transmission-line theory

transmission-line theory

[tranz′mish·ən ¦līn ‚thē·ə·rē]
(electricity)
The application of electrical and electromagnetic theory to the behavior of transmission lines.
McGraw-Hill Dictionary of Scientific & Technical Terms, 6E, Copyright © 2003 by The McGraw-Hill Companies, Inc.
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According to the transmission-line theory, the open-circuit condition will show at the two ends of the line through the half-wavelength transformation at each side.
New three-conductor transmission-line theory with coefficients of the potential The electromagnetic noise is usually a high-frequency wave, and we have to consider that all of the lines have electromagnetic functions for any real description of noise.
We can now extend the single-conductor transmission-line theory to a multiconductor transmission-line theory by extending the differential equations for each line, which are numbered as i = 1,2...
According to transmission-line theory and dual-frequency matching results [9, 11], the values of the characteristic impedance [Z.sub.2] and electrical length [[theta].sub.2] at the first operating frequency [f.sub.1] of the transmission-line section shown in Figure 1 can be expressed by
It combines circuit theory, transmission-line theory, method-of-moments algorithms, and complex matrix techniques.
It shows how to put Maxwell equations in the form of generalized telegrapher equations and how to arrive at the classical transmission-line theory. The third chapter shows how transmission lines are integrated into topological networks.
Cleverly and seductively worded advertised claims for superior design properties that cannot be traced to the well-known and well-understood teachings of "transmission-line theory" (a university course required for most undergraduate students pursuing an E.E.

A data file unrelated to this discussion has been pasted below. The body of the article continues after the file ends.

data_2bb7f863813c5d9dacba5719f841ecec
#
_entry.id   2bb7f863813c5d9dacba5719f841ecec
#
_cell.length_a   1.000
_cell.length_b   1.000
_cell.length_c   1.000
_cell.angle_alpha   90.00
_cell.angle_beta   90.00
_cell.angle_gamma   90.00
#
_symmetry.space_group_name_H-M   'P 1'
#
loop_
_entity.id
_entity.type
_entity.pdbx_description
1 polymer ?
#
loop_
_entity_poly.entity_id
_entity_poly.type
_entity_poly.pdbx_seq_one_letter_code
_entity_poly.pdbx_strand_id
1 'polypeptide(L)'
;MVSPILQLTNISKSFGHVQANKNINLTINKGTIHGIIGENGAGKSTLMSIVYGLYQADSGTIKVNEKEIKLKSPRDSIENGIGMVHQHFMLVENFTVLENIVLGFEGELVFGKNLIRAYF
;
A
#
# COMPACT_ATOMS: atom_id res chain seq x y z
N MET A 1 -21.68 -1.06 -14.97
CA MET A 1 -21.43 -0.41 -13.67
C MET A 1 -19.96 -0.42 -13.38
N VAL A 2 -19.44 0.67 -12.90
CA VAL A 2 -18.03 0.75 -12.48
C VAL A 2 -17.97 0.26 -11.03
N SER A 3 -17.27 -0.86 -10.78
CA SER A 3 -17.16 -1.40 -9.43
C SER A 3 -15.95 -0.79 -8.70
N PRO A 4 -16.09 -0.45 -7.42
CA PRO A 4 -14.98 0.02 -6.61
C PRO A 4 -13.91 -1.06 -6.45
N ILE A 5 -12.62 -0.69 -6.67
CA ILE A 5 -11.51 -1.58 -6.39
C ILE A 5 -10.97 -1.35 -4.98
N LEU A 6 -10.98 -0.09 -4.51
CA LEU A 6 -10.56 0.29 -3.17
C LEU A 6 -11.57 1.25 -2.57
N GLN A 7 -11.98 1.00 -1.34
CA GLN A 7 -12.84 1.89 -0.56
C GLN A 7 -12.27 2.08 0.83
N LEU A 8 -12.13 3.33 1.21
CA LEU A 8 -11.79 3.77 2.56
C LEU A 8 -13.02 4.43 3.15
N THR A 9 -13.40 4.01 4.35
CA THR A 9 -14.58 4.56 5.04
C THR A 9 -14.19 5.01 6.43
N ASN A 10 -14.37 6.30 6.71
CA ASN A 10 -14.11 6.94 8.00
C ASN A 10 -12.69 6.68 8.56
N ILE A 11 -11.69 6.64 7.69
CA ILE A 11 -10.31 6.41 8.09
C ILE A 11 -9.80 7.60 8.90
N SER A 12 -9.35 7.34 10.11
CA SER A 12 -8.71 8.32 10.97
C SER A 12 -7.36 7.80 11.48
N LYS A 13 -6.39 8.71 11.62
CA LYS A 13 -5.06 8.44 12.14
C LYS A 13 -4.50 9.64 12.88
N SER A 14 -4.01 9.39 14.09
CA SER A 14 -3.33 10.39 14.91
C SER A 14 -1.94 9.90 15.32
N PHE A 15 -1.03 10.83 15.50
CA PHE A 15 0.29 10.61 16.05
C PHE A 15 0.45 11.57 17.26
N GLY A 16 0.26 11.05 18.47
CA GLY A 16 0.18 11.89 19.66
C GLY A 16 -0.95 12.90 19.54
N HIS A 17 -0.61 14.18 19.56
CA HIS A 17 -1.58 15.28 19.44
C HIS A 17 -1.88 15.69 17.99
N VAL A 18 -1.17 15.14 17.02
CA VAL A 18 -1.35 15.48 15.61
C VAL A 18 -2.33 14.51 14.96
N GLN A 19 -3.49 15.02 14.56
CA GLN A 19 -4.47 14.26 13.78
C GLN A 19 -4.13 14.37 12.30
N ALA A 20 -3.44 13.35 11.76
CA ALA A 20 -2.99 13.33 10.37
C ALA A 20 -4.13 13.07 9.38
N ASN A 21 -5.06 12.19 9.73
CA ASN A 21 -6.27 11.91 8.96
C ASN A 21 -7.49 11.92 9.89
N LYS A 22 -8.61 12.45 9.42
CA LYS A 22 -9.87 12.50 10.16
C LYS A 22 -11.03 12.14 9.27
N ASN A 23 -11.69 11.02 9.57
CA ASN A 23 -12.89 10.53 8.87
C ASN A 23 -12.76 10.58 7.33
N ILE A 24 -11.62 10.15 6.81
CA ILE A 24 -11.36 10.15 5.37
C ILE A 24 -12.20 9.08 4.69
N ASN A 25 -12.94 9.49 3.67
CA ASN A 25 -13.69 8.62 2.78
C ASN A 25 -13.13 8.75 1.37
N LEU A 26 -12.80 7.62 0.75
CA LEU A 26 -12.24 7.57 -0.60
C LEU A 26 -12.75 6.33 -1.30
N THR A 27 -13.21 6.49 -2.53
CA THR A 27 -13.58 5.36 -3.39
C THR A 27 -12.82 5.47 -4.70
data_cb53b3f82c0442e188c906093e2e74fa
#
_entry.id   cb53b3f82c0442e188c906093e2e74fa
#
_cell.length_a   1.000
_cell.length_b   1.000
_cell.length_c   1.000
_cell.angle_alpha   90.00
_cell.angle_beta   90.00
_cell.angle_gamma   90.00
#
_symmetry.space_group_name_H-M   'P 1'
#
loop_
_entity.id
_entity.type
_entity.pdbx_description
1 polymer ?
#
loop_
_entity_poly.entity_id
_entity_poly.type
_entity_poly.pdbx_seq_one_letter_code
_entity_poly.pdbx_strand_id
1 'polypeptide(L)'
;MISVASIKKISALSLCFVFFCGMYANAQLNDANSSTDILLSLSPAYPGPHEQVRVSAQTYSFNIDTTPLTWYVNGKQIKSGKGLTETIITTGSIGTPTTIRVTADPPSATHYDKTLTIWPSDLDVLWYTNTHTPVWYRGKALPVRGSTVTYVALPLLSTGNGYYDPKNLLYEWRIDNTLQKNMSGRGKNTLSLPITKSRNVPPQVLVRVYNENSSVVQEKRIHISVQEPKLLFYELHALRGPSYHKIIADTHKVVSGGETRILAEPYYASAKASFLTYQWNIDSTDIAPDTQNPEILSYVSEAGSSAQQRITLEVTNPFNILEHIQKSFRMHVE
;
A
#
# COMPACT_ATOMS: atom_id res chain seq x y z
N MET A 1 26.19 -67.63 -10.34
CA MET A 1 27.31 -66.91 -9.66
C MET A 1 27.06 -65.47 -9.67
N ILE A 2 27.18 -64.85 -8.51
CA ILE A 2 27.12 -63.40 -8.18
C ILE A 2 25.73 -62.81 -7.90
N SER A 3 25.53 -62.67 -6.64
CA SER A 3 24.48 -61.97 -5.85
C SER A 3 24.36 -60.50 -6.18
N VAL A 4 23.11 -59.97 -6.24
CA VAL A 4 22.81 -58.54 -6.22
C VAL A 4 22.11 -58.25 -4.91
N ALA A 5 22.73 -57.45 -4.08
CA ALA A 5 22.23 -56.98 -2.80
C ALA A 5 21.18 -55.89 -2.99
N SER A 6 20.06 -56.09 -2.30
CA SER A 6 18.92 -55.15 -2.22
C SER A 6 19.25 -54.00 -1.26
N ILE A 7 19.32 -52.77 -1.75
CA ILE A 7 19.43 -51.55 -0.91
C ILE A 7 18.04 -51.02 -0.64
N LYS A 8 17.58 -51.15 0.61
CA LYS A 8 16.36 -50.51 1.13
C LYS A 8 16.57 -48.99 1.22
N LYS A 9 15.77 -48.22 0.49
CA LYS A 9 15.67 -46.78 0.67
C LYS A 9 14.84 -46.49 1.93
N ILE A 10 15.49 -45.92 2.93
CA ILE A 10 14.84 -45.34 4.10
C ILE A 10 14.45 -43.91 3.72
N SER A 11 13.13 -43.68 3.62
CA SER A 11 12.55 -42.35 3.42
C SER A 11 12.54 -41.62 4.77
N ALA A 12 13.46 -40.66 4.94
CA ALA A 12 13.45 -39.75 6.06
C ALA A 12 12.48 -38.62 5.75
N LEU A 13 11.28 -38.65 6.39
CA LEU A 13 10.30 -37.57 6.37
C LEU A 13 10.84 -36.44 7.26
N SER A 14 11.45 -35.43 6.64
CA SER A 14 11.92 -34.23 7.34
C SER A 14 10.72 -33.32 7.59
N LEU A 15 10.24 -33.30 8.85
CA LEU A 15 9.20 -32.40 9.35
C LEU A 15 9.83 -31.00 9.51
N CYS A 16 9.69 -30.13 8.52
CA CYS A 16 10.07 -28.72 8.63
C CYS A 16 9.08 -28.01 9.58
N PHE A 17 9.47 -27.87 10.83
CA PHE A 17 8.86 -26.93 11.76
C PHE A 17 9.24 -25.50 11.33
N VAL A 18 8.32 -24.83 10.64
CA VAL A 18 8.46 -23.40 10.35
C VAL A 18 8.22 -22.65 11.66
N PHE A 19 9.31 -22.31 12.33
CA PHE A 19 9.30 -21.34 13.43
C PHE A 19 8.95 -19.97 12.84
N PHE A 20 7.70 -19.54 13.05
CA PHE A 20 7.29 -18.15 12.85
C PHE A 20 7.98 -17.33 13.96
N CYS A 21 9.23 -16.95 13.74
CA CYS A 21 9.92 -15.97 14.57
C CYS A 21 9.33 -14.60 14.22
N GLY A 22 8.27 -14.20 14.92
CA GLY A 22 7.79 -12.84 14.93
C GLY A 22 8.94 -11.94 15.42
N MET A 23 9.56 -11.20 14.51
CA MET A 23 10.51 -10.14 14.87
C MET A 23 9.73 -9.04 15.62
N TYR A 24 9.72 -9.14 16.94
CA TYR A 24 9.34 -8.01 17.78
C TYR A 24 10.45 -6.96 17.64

Chapter 2 begins with transmission-line theory using rectangular waveguide, coaxial line and microstrip lines, and introduces the Smith chart and impedance matching techniques.
Therefore, the ordinary transmission-line theory is not applicable to nonparallel lines.
While few switching-system designers pay such close attention to grounding schemes, shielding, and isolation, even fewer consider the basics of transmission-line theory. For example, in higher frequency switching systems, care often is given to ensure the impedance of the signal path through the switch is 50 [OMEGA].
The result of implementing the best practices associated with separation of ground planes, careful attention to isolation and shielding, and a focus on transmission-line theory enables designers to develop switching systems with bandwidths typically five to 10 times greater than the majority of commercial switching systems available today.
At resonance, the load on the line is just [R.sub.C], and ([P.sub.LINE]/[P.sub.RES]) can be found using elementary transmission-line theory. The line is allowed to be mismatched at the generator end for generality, and the model of Figure 2 is used.

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